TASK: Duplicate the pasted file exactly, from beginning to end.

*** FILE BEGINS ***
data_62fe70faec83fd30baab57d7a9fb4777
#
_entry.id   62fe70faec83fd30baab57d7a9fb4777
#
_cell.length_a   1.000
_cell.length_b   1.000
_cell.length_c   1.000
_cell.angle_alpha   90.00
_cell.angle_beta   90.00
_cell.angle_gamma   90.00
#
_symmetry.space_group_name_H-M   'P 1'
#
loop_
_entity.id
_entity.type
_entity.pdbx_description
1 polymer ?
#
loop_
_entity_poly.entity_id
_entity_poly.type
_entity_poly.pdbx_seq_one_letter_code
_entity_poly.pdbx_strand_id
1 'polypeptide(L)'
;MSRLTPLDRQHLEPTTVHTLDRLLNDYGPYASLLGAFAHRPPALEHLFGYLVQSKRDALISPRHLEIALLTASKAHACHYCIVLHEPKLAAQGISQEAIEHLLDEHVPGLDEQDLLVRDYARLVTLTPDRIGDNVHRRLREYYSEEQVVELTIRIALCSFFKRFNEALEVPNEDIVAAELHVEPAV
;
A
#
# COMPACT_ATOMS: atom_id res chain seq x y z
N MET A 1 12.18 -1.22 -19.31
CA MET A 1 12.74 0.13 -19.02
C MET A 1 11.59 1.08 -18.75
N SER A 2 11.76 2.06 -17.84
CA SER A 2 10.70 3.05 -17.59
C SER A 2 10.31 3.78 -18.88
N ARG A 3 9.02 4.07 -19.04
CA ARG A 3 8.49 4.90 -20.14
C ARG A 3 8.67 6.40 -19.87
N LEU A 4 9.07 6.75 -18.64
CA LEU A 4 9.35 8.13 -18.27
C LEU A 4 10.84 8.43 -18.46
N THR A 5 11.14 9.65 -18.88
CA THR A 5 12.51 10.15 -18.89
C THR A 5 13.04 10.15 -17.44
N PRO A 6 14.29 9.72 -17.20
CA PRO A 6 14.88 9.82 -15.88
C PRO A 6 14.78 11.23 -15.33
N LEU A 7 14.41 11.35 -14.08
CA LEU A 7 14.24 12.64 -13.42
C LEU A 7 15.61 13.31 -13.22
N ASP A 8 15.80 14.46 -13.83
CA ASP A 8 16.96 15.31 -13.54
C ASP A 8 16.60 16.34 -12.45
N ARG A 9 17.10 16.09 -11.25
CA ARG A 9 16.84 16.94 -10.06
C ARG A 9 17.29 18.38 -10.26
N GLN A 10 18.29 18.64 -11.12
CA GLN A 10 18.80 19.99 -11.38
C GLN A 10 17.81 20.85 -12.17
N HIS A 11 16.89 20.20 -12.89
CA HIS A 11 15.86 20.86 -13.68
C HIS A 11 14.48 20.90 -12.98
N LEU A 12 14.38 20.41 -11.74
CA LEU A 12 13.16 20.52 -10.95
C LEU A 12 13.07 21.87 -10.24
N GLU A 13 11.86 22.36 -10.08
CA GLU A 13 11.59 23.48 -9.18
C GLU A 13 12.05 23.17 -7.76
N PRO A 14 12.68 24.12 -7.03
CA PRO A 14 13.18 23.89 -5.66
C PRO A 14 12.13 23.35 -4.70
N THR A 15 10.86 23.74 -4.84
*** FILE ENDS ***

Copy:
data_62fe70faec83fd30baab57d7a9fb4777
#
_entry.id   62fe70faec83fd30baab57d7a9fb4777
#
_cell.length_a   1.000
_cell.length_b   1.000
_cell.length_c   1.000
_cell.angle_alpha   90.00
_cell.angle_beta   90.00
_cell.angle_gamma   90.00
#
_symmetry.space_group_name_H-M   'P 1'
#
loop_
_entity.id
_entity.type
_entity.pdbx_description
1 polymer ?
#
loop_
_entity_poly.entity_id
_entity_poly.type
_entity_poly.pdbx_seq_one_letter_code
_entity_poly.pdbx_strand_id
1 'polypeptide(L)'
;MSRLTPLDRQHLEPTTVHTLDRLLNDYGPYASLLGAFAHRPPALEHLFGYLVQSKRDALISPRHLEIALLTASKAHACHYCIVLHEPKLAAQGISQEAIEHLLDEHVPGLDEQDLLVRDYARLVTLTPDRIGDNVHRRLREYYSEEQVVELTIRIALCSFFKRFNEALEVPNEDIVAAELHVEPAV
;
A
#
# COMPACT_ATOMS: atom_id res chain seq x y z
N MET A 1 12.18 -1.22 -19.31
CA MET A 1 12.74 0.13 -19.02
C MET A 1 11.59 1.08 -18.75
N SER A 2 11.76 2.06 -17.84
CA SER A 2 10.70 3.05 -17.59
C SER A 2 10.31 3.78 -18.88
N ARG A 3 9.02 4.07 -19.04
CA ARG A 3 8.49 4.90 -20.14
C ARG A 3 8.67 6.40 -19.87
N LEU A 4 9.07 6.75 -18.64
CA LEU A 4 9.35 8.13 -18.27
C LEU A 4 10.84 8.43 -18.46
N THR A 5 11.14 9.65 -18.88
CA THR A 5 12.51 10.15 -18.89
C THR A 5 13.04 10.15 -17.44
N PRO A 6 14.29 9.72 -17.20
CA PRO A 6 14.88 9.82 -15.88
C PRO A 6 14.78 11.23 -15.33
N LEU A 7 14.41 11.35 -14.08
CA LEU A 7 14.24 12.64 -13.42
C LEU A 7 15.61 13.31 -13.22
N ASP A 8 15.80 14.46 -13.83
CA ASP A 8 16.96 15.31 -13.54
C ASP A 8 16.60 16.34 -12.45
N ARG A 9 17.10 16.09 -11.25
CA ARG A 9 16.84 16.94 -10.06
C ARG A 9 17.29 18.38 -10.26
N GLN A 10 18.29 18.64 -11.12
CA GLN A 10 18.80 19.99 -11.38
C GLN A 10 17.81 20.85 -12.17
N HIS A 11 16.89 20.20 -12.89
CA HIS A 11 15.86 20.86 -13.68
C HIS A 11 14.48 20.90 -12.98
N LEU A 12 14.38 20.41 -11.74
CA LEU A 12 13.16 20.52 -10.95
C LEU A 12 13.07 21.87 -10.24
N GLU A 13 11.86 22.36 -10.08
CA GLU A 13 11.59 23.48 -9.18
C GLU A 13 12.05 23.17 -7.76
N PRO A 14 12.68 24.12 -7.03
CA PRO A 14 13.18 23.89 -5.66
C PRO A 14 12.13 23.35 -4.70
N THR A 15 10.86 23.74 -4.84